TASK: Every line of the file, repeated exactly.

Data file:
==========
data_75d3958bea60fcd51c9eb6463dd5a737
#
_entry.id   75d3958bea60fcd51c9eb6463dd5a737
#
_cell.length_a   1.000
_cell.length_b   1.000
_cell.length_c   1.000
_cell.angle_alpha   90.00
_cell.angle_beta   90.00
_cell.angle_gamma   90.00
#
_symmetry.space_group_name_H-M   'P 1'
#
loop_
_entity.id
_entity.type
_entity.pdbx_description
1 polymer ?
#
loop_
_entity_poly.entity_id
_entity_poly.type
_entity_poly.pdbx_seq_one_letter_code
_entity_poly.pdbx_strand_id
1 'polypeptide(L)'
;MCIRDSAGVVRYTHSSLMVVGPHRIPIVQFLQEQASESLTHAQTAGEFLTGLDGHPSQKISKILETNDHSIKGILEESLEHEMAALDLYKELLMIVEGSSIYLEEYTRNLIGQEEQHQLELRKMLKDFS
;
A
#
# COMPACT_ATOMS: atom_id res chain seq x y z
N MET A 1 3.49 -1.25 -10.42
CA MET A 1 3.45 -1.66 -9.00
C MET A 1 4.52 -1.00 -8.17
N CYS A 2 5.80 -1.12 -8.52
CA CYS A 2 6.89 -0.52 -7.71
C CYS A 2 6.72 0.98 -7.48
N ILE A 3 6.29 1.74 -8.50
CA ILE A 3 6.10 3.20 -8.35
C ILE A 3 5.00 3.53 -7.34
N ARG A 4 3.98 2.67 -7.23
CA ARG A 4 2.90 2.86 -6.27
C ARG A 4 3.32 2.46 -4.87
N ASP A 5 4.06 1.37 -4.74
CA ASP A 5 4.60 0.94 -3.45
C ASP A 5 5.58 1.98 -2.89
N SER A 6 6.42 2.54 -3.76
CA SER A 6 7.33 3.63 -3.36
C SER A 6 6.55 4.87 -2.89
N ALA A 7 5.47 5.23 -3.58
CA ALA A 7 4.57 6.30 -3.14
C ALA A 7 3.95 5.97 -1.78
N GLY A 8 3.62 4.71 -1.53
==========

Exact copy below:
data_75d3958bea60fcd51c9eb6463dd5a737
#
_entry.id   75d3958bea60fcd51c9eb6463dd5a737
#
_cell.length_a   1.000
_cell.length_b   1.000
_cell.length_c   1.000
_cell.angle_alpha   90.00
_cell.angle_beta   90.00
_cell.angle_gamma   90.00
#
_symmetry.space_group_name_H-M   'P 1'
#
loop_
_entity.id
_entity.type
_entity.pdbx_description
1 polymer ?
#
loop_
_entity_poly.entity_id
_entity_poly.type
_entity_poly.pdbx_seq_one_letter_code
_entity_poly.pdbx_strand_id
1 'polypeptide(L)'
;MCIRDSAGVVRYTHSSLMVVGPHRIPIVQFLQEQASESLTHAQTAGEFLTGLDGHPSQKISKILETNDHSIKGILEESLEHEMAALDLYKELLMIVEGSSIYLEEYTRNLIGQEEQHQLELRKMLKDFS
;
A
#
# COMPACT_ATOMS: atom_id res chain seq x y z
N MET A 1 3.49 -1.25 -10.42
CA MET A 1 3.45 -1.66 -9.00
C MET A 1 4.52 -1.00 -8.17
N CYS A 2 5.80 -1.12 -8.52
CA CYS A 2 6.89 -0.52 -7.71
C CYS A 2 6.72 0.98 -7.48
N ILE A 3 6.29 1.74 -8.50
CA ILE A 3 6.10 3.20 -8.35
C ILE A 3 5.00 3.53 -7.34
N ARG A 4 3.98 2.67 -7.23
CA ARG A 4 2.90 2.86 -6.27
C ARG A 4 3.32 2.46 -4.87
N ASP A 5 4.06 1.37 -4.74
CA ASP A 5 4.60 0.94 -3.45
C ASP A 5 5.58 1.98 -2.89
N SER A 6 6.42 2.54 -3.76
CA SER A 6 7.33 3.63 -3.36
C SER A 6 6.55 4.87 -2.89
N ALA A 7 5.47 5.23 -3.58
CA ALA A 7 4.57 6.30 -3.14
C ALA A 7 3.95 5.97 -1.78
N GLY A 8 3.62 4.71 -1.53